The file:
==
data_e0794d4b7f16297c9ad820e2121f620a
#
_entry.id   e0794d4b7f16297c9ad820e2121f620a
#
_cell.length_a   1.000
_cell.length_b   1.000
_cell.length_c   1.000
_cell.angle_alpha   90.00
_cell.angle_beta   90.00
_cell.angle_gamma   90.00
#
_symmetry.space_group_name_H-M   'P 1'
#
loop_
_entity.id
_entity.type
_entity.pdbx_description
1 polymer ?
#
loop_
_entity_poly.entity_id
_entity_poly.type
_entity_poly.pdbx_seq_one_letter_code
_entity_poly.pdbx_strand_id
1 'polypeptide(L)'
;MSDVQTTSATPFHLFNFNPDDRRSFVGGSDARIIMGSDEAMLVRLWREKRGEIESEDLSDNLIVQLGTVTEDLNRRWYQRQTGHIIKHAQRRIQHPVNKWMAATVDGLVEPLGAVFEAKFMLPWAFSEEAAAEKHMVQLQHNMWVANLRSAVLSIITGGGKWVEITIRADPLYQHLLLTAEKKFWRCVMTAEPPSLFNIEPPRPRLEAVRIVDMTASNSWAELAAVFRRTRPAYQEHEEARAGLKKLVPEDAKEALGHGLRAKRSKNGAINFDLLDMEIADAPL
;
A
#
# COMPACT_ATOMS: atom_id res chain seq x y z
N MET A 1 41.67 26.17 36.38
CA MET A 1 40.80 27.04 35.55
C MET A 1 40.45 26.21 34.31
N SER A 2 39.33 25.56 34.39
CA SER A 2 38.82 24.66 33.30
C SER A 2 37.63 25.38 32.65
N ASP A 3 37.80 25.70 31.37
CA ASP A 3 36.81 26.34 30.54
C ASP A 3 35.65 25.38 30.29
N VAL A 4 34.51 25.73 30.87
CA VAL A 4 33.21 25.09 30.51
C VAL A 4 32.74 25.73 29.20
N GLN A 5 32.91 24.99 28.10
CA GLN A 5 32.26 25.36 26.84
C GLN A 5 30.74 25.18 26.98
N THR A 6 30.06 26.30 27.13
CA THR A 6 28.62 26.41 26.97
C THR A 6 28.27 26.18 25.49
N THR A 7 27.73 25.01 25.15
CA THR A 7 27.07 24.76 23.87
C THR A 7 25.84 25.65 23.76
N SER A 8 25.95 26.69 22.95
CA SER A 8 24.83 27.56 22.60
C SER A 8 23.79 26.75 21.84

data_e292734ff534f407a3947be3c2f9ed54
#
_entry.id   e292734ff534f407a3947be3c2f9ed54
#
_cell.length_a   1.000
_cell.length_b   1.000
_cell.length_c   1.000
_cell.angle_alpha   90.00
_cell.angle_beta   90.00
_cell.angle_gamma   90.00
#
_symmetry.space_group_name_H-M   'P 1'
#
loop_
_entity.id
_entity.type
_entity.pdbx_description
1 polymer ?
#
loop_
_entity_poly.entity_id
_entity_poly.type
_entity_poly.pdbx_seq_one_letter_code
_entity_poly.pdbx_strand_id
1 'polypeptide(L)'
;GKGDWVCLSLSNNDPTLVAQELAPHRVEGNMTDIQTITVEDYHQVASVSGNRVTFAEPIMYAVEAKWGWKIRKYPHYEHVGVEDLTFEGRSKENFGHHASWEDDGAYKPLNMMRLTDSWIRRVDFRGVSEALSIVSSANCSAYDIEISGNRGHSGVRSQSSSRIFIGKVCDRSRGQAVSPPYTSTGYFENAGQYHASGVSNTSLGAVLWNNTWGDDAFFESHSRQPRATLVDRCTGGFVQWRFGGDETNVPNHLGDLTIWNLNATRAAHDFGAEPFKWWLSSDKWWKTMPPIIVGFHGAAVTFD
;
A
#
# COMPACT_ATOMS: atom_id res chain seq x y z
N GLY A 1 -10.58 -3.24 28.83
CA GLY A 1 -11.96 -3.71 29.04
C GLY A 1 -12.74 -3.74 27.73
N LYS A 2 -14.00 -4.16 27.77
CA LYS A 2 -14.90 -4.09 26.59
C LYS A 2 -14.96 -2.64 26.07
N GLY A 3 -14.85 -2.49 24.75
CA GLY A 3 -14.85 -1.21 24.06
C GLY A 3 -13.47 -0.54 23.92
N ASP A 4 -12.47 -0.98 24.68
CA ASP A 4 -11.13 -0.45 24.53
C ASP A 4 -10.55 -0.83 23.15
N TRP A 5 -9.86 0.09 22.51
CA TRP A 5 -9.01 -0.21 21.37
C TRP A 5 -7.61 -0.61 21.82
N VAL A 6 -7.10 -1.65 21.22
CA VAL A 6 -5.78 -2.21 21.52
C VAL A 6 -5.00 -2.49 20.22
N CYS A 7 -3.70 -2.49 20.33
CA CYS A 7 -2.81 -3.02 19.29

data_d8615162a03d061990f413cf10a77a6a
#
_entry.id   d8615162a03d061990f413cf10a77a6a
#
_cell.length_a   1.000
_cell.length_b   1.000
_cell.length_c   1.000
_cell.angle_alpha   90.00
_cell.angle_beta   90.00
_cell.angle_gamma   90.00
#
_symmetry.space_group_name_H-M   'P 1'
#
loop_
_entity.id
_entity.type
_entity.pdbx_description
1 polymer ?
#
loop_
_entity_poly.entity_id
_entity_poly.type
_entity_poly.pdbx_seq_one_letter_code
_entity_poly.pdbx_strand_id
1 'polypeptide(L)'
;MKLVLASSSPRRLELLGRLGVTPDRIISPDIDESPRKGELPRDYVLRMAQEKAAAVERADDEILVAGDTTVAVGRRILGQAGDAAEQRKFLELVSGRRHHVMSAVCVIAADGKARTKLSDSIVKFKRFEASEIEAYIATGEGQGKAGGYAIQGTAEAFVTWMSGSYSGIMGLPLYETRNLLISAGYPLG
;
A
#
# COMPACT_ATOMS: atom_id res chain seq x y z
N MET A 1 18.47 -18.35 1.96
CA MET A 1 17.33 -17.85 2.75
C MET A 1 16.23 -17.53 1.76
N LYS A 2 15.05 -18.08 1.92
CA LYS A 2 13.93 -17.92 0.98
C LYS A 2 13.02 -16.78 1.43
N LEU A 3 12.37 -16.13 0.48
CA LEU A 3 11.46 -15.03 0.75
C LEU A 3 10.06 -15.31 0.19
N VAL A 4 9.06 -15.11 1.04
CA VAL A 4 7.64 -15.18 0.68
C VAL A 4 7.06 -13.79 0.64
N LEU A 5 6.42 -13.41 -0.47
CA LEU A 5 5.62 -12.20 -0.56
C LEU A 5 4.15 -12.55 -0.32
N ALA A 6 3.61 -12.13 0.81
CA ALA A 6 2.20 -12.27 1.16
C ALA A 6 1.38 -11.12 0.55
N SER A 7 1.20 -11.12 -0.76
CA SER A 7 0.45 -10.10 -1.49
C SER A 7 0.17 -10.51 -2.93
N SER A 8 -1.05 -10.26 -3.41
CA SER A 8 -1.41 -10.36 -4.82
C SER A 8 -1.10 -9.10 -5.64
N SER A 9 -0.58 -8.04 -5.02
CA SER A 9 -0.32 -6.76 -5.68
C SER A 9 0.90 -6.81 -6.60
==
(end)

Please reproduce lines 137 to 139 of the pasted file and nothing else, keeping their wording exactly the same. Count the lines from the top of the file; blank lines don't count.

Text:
C MET A 1 16.23 -17.53 1.76
N LYS A 2 15.05 -18.08 1.92
CA LYS A 2 13.93 -17.92 0.98